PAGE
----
Forrests outbid Indigenous group for WA cattle station

Nicola and Andrew Forrest on their family cattle property, Minderoo Station, in northern Western Australia. 
Australia Financial Review | 9 July 2020

Forrests outbid Indigenous group for WA cattle station

by Brad Thompson
Mining billionaire Andrew Forrest says conservation and heritage considerations must be balanced against the need for farming and job creation after confirming his purchase of a vast land holding nestled on Western Australia's Fitzroy River.
Dr Forrest's private holding company, Tattarang, outbid an Indigenous group for Jubilee Downs. He joins Gina Rinehart and Kerry Stokes as owners of big cattle stations in the Fitzroy Valley.
The $30 million purchase from American billionaire and environmentalist Edward Bass, and minority shareholders Keith and Karen Anderson, was revealed by The Australian Financial Review on Wednesday.
In a joint statement, Dr Forrest and his wife, Nicola, said they looked forward to working "with and for" the Yi-Martuwarra people, who came up short with a $25 million bid for Jubilee Downs and the incorporated Quanbun Downs station, which cover 220,000 hectares and have about 90 kilometres of Fitzroy River frontage.
“We recognise the Yi-Martuwarra have been the guardians of this sacred country for tens of thousands of years," the Forrests said. "We very much look forward to working with their local elders and communities to ensure access, and to preserve and protect significant and sacred sites.”
The Forrests said the need to protect WA's Kimberley region and the river shouldn't rule out sustainable agriculture and jobs for local communities. They intend to commission a baseline native fauna study at Jubilee Downs and build on the work of the Andersons, who are the long-term managers of the station and its herd of 11,000 cattle.
The Forrests also indicated they wanted to boost domestic beef production and help the northern cattle industry move away from live exports to Indonesia, Vietnam and other countries.
“The Andersons shared a strong belief that the Australian beef industry must add value throughout its supply chain, instead of just selling our live cattle for value-adding to overseas markets, a view which we share," they said. “We are passionate about the unique environment of the Kimberley, and the precious waterway and life force that is the Fitzroy River.
"We strongly believe in the principle of balancing the need for sustainable agriculture and job creation for local communities, with the need to preserve culture and heritage sites, while restoring the land and its original fauna to its natural habitat.”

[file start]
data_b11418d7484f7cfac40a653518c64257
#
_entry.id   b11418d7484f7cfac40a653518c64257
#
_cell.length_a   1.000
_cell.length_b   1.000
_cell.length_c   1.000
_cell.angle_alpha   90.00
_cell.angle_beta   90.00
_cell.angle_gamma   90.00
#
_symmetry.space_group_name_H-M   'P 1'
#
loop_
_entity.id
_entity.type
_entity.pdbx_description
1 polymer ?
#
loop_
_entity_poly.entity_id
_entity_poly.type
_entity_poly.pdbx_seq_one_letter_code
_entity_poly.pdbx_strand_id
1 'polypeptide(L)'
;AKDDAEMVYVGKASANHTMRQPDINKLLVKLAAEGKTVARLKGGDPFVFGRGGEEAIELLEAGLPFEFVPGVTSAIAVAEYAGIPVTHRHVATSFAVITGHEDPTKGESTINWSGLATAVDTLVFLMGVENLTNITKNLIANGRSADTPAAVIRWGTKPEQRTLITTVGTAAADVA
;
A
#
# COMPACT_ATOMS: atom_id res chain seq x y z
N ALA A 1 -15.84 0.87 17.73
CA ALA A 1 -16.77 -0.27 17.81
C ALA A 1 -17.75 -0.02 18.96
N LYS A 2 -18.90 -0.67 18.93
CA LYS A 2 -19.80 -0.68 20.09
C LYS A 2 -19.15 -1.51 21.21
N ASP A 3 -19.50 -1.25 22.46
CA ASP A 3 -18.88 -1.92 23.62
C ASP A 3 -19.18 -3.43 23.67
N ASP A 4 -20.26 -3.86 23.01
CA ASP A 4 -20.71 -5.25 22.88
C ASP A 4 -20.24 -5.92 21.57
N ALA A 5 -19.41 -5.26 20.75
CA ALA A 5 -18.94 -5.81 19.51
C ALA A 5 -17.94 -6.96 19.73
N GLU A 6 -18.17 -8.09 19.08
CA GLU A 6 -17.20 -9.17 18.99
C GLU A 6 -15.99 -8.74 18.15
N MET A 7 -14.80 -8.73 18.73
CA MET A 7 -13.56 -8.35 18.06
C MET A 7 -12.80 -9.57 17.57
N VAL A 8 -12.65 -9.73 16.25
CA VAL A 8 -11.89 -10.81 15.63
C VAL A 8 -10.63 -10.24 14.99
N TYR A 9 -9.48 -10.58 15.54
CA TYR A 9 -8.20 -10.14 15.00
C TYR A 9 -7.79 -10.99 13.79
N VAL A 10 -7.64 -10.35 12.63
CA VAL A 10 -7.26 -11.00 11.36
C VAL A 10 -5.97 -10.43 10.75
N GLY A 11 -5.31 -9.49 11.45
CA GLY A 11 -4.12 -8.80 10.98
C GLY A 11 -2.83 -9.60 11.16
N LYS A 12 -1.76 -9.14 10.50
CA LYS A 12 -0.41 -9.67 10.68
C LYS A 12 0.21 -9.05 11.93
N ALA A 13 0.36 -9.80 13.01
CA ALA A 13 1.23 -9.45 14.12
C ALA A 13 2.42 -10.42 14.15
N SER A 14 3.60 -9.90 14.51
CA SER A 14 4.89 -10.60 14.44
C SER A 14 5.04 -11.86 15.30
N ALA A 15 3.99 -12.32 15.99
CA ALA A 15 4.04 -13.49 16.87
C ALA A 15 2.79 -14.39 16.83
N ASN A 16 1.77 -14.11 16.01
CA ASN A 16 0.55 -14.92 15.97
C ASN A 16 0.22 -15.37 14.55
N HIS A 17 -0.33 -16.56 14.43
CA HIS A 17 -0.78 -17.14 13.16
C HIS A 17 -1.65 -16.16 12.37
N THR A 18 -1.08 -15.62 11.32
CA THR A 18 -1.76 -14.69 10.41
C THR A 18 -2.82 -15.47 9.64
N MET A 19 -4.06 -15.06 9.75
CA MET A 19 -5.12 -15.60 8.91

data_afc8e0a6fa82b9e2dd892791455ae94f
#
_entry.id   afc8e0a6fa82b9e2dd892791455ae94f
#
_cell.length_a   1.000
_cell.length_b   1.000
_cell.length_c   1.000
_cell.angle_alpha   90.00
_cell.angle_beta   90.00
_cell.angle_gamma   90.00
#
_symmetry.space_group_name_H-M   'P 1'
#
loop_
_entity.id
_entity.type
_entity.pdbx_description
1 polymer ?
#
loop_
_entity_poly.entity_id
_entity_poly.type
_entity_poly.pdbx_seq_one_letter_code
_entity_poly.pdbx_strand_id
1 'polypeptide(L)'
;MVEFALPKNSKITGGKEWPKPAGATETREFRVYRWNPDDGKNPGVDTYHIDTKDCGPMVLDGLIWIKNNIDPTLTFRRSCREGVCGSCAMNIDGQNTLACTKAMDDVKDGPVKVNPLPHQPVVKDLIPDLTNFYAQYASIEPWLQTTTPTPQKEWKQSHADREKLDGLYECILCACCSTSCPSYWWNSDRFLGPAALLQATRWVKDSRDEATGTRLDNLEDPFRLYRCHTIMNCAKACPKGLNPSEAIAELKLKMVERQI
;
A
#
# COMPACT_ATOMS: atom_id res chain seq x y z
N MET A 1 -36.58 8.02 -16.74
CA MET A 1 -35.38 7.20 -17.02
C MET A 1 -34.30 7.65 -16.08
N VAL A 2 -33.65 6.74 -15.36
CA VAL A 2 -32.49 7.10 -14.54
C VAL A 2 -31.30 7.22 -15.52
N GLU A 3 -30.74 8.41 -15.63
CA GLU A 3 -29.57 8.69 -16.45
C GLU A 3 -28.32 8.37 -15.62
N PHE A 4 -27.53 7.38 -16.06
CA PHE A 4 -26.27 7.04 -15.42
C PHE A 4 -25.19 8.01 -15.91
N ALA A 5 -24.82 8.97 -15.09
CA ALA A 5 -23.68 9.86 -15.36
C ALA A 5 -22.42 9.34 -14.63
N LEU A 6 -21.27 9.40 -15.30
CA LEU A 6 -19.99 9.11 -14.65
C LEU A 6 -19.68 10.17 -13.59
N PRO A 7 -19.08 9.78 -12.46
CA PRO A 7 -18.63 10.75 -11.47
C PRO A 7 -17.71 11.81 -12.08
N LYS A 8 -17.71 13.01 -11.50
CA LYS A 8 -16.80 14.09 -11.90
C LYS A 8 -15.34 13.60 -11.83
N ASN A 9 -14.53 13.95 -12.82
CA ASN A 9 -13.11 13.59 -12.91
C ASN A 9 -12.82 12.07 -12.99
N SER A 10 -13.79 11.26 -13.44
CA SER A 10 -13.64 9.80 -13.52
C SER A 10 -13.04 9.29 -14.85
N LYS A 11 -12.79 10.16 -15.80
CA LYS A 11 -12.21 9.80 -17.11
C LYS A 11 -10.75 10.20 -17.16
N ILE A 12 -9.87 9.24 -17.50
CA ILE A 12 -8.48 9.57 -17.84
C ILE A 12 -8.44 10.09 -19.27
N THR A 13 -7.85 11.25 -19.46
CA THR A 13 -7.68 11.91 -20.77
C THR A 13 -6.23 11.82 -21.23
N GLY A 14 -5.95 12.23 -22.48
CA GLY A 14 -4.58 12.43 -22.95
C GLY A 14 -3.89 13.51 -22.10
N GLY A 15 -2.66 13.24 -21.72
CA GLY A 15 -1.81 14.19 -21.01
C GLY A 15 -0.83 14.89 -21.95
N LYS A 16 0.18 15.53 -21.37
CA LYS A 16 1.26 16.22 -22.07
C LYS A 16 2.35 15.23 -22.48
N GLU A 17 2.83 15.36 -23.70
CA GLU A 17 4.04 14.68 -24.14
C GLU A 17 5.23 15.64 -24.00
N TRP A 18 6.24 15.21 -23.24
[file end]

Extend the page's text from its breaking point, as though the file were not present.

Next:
Damages claim looming
Dr Forrest said he supported a recent decision by the WA government to rename the King Leopold Ranges in the Kimberley to the Wunaamin Miliwundi Ranges.
The ranges were named after the Belgian king – now notorious for his role in slavery – in 1879, by Dr Forrest's great-great-uncle, Alexander Forrest, who explored and surveyed much of the Kimberley.
“King Leopold’s legacy directly conflicts with the values of our Minderoo Foundation and our mission to end modern slavery through Walk Free,” Dr Forrest said. “This was the right decision and one my family and I fully support.”
Dr Forrest's Fortescue Metals Group is one of Australia's biggest employers of Indigenous people and contractors.
However, Fortescue is facing a billion-dollar-plus damages claim from traditional owners Yindjibarndi Aboriginal Corporation, after losing a series of court cases over its development of the Solomon iron ore mining hub in WA's Pilbara.
The Yindjibarndi claim Fortescue has destroyed hundreds of heritage sites with no valid agreement in place.
The Forrests said they were committed to Indigenous parity, including through Fortescue. They made no comment in their statement on the potential for irrigated agriculture over vast tracts of the Fitzroy Valley.
The CSIRO’s Northern Australia Water Resources Assessment from 2018 found there was huge scope for water capture and irrigated agriculture in the Fitzroy catchment, which covers about 94,000 square kilometres.
The WA government suspended talks about water allocation and management plans for the Fitzroy River in April because of COVID-19, but remains committed to creating a Fitzroy River National Park.
Mrs Rinehart, Mr Stokes and Dr Forrest's investments in Fitzroy Valley cattle stations over the past six years total more than $160 million. The Forrests now own six cattle stations in WA covering more than 1.5 million hectares.
Original source: AFR

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